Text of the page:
According to Chafetz, interbranch disputes are resolved “locally and contingently as they arise, often via compromise or negotiation, and without binding implications for the future” (p. 20). 91 This is parallel to a central claim in Huq, Negotiated Structural Constitution, supra note 61, at 1601 (“Both states and branches engage in such bargaining routinely, notwithstanding scholarly inattention to the practice.”). Such settlements are reached in the “public sphere” (p. 195). They are part of a complex, mechanistically varied, and perhaps evolving domain in which “dialogic and highly mediated” processes of “public political interaction” occur (p. 21). 92 See also p. 24 (“Political trust—and with it political power—arises out of . . . conversations between political elites and the public.”). The net result of this public process—and seemingly the goal of political actors—is “trust,” which is manifested in persistent public support for an individual official that can survive observed decisions by that official inconsistent with the first-order policy preferences of members of the public (pp. 21–22). The more trust an institution accrues, Chafetz implies, the more leeway the public will give that institution and hence, “the more power that institution has” (p. 22). A notoriously slippery concept, power is implicitly defined here in Congress’s Constitution as the extent of relational discretion obtained between a political institution and a diffuse democratic public. 93 For competing approaches to understanding the term, compare Jean Bethke Elshtain, Power Trips and Other Journeys: Essays in Feminism as Civic Discourse 136 (1990) (“Power is a form of compulsion exerted by the already (relatively) powerful upon one another within official political institutions designed to promote the aims and interests of competing groups. It is of, by, and for elites.”), with Michel Foucault, Afterword: The Subject and Power, in Hubert L. Dreyfus & Paul Rabinow, Michel Foucault: Beyond Structuralism and Hermeneutics 208, 217 (2d ed. 1983) (“[P]ower as such does not exist.”).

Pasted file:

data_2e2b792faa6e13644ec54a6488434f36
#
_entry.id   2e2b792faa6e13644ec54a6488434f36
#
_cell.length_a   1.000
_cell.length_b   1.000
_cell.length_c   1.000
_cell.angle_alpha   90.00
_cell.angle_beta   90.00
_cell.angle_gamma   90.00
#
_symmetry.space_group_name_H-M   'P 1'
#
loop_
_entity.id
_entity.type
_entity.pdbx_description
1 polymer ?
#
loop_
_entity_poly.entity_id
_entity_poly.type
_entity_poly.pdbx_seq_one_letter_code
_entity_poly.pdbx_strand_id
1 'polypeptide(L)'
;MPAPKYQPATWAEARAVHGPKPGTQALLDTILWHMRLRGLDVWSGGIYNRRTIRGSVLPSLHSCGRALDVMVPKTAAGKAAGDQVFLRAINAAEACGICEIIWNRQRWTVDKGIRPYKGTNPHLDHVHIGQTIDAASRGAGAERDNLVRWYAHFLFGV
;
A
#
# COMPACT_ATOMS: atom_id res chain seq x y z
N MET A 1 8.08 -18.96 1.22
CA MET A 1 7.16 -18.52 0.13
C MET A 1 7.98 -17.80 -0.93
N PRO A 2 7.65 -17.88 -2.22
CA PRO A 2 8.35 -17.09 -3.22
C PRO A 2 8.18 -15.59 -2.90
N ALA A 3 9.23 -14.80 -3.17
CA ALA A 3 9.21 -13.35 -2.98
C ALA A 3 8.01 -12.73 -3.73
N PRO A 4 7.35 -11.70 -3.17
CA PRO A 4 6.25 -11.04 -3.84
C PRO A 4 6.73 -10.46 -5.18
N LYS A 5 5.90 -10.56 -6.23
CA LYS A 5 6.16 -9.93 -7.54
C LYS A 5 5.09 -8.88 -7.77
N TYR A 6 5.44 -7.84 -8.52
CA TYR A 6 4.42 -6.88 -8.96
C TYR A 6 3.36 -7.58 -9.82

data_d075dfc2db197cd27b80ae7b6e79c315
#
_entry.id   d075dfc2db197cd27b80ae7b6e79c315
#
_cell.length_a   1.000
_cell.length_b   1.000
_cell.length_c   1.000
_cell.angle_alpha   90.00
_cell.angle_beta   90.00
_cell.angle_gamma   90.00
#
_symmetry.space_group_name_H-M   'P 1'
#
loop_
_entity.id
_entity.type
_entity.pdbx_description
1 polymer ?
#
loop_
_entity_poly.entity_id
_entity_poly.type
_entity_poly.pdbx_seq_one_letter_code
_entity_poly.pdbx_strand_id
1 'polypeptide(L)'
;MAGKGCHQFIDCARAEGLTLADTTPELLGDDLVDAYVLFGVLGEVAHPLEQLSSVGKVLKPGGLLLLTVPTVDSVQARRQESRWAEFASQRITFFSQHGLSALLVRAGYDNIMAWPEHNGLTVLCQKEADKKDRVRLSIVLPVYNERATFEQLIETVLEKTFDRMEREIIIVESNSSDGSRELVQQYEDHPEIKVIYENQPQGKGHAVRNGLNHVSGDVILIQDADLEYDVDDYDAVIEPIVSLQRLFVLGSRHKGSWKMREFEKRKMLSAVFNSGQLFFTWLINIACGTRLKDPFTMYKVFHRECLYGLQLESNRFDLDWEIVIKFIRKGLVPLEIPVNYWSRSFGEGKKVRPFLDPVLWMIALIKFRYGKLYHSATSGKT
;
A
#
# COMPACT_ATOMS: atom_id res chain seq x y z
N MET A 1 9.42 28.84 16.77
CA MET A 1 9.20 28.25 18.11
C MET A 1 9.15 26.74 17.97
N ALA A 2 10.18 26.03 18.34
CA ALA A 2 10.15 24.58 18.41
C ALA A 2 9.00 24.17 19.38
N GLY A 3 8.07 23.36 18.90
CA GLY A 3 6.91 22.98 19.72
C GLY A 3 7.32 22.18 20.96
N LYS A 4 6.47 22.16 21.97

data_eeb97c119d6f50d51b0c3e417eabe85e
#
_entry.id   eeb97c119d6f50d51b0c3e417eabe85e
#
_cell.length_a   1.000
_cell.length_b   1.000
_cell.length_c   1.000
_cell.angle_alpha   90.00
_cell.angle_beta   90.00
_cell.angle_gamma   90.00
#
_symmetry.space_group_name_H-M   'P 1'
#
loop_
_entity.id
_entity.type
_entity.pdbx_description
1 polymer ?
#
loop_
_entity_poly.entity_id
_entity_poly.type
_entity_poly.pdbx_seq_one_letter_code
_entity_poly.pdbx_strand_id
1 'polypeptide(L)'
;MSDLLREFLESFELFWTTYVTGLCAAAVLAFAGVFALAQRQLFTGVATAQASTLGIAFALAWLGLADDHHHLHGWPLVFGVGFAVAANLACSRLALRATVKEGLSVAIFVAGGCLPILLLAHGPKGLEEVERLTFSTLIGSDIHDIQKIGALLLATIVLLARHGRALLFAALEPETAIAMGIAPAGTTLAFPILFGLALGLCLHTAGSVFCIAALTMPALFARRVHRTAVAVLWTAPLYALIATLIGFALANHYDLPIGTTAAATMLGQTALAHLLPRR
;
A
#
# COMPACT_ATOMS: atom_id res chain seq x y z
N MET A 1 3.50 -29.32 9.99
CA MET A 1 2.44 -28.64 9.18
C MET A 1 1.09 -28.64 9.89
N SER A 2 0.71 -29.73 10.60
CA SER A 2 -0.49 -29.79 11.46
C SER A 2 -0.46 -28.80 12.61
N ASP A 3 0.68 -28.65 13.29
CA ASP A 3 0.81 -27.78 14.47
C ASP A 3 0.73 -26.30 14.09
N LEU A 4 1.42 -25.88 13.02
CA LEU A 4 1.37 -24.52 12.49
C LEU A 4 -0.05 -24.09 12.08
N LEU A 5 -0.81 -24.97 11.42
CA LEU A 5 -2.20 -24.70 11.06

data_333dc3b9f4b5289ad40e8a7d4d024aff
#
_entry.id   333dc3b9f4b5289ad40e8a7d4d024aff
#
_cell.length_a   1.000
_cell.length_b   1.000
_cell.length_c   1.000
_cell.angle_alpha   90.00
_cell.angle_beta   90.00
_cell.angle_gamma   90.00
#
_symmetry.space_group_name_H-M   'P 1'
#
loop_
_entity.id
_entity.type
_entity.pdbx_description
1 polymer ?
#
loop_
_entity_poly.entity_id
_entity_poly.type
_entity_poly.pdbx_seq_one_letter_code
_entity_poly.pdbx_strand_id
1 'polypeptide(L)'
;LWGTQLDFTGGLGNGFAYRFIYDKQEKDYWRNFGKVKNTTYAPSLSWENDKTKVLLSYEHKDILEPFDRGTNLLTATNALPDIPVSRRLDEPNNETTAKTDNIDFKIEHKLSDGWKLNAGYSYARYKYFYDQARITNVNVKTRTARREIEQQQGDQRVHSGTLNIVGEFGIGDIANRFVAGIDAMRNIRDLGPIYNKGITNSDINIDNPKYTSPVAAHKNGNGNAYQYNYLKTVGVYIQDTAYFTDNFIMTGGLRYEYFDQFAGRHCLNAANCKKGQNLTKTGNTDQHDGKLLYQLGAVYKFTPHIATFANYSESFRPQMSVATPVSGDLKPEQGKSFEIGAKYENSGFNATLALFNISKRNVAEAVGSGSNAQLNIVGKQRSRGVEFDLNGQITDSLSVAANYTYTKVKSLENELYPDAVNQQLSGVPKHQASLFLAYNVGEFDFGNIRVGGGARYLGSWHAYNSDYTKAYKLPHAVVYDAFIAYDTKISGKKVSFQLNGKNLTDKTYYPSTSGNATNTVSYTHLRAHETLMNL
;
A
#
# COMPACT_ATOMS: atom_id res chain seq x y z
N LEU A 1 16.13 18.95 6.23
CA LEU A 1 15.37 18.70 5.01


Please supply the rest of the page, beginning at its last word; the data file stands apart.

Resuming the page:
The third element of the constitutional-politics account is an optimistic toleration for nondisputive and democratically credentialed change hardwired into Chafetz’s theory. Given institutional actors’ dependence upon public trust, their strategies for claiming institutional prerogative and for making countermoves are necessarily bounded. They must be “judicious” and not “maximal” (p. 24; see also p. 308). The system as a whole is “dependent . . . on the will of the people” (p. 34), which in the final analysis determines its actions.